The switch to an angiogenic phenotype is a fundamental determinant of neoplastic growth and tumor progression. We demonstrate that homozygous deletion of the p53 tumor suppressor gene via homologous recombination in a human cancer cell line promotes the neovascularization and growth of tumor xenografts in nude mice. We find that p53 promotes Mdm2-mediated ubiquitination and proteasomal degradation of the HIF-1α subunit of hypoxia- inducible factor 1 (HIF-1), a heterodimeric transcription factor that regulates cellular energy metabolism and angiogenesis in response to oxygen deprivation. Loss of p53 in tumor cells enhances HIF-1α levels and augments HIF-1-dependent transcriptional activation of the vascular endothelial growth factor (VEGF) gene in response to hypoxia. Forced expression of HIF-1α in p53-expressing tumor cells increases hypoxia-induced VEGF expression and augments neovascularization and growth of tumor xenografts. These results indicate that amplification of normal HIF-1-dependent responses to hypoxia via loss of p53 function contributes to the angiogenic switch during tumorigenesis.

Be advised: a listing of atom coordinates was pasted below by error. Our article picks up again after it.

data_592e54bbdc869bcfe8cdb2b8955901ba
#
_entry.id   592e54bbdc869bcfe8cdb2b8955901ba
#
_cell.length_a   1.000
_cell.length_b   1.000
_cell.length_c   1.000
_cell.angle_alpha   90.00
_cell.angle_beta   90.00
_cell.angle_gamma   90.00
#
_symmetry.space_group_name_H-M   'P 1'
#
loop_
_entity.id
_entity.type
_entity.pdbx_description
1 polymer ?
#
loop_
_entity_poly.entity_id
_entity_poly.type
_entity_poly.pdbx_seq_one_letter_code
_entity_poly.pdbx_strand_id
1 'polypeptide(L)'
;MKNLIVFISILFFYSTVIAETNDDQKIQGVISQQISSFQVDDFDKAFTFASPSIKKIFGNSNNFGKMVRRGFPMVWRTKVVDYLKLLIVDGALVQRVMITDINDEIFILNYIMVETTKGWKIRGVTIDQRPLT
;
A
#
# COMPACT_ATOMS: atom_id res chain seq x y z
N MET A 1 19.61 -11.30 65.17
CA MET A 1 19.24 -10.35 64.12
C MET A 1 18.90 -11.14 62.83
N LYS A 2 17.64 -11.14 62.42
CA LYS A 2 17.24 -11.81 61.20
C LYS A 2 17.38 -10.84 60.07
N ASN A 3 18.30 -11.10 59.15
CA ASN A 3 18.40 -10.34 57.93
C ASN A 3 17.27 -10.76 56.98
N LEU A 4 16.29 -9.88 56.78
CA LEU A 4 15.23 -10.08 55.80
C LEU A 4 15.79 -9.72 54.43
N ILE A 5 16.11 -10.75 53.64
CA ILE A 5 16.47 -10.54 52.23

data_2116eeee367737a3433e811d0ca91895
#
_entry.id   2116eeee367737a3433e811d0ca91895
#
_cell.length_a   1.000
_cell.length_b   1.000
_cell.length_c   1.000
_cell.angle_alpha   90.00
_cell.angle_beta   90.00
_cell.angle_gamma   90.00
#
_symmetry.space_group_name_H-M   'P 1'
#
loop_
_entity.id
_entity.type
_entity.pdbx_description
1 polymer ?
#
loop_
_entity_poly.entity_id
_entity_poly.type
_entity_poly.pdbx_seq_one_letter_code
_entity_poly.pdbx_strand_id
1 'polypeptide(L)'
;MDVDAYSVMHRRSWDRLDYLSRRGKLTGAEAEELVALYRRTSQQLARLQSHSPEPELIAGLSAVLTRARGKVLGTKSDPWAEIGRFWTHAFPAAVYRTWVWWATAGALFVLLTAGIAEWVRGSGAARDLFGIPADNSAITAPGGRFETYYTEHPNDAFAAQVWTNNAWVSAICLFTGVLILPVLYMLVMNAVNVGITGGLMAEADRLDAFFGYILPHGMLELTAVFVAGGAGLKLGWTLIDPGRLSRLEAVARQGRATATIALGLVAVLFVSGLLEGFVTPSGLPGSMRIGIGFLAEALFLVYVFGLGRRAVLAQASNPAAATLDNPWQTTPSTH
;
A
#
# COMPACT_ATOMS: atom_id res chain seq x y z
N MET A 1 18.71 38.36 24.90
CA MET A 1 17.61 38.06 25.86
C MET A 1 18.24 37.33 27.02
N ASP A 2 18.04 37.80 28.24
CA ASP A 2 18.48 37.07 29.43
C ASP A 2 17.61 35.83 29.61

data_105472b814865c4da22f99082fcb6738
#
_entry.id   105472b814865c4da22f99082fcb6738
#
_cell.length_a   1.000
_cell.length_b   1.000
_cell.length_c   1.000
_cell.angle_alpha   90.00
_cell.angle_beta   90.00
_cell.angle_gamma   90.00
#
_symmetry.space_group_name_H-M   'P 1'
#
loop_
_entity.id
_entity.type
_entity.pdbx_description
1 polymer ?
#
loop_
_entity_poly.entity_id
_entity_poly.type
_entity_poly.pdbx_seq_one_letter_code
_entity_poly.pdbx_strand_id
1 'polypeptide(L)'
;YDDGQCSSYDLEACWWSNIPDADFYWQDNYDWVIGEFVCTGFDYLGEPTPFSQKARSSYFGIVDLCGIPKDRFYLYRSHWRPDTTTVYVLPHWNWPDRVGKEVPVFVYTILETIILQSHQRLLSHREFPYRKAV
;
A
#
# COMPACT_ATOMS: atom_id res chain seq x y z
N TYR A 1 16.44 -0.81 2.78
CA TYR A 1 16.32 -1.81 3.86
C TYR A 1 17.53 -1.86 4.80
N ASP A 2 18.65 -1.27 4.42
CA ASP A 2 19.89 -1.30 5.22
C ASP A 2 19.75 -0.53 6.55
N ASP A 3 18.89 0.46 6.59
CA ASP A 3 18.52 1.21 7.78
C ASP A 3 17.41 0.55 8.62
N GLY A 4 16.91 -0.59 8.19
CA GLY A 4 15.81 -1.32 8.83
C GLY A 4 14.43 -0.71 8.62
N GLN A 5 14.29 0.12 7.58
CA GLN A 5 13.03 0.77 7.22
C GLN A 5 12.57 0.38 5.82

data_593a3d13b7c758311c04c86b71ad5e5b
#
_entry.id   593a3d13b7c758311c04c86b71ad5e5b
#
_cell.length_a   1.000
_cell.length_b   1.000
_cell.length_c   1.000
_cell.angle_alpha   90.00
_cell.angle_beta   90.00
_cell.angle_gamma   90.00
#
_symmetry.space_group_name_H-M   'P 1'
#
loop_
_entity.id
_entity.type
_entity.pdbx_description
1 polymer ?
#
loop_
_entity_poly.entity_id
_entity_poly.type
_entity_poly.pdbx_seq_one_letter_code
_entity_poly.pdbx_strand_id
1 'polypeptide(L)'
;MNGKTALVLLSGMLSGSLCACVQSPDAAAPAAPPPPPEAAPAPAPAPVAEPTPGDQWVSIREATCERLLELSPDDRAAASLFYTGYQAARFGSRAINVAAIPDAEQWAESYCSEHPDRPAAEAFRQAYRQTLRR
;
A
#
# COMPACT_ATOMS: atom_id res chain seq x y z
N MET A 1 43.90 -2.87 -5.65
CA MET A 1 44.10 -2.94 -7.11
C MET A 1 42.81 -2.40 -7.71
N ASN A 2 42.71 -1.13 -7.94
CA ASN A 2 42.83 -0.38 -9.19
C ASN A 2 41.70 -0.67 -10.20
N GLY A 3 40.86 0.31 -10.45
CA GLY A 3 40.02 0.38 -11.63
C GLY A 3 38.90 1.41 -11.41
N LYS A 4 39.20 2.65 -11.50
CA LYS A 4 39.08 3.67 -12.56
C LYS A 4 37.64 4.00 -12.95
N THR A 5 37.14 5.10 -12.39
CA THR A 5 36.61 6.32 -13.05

|Number of pages
|Genes and Development
|Published - Jan 1 2000
- Hypoxia-inducible factor-1 (HIF-1)
- Vascular endothelial growth factor (VEGF)
ASJC Scopus subject areas
- General Medicine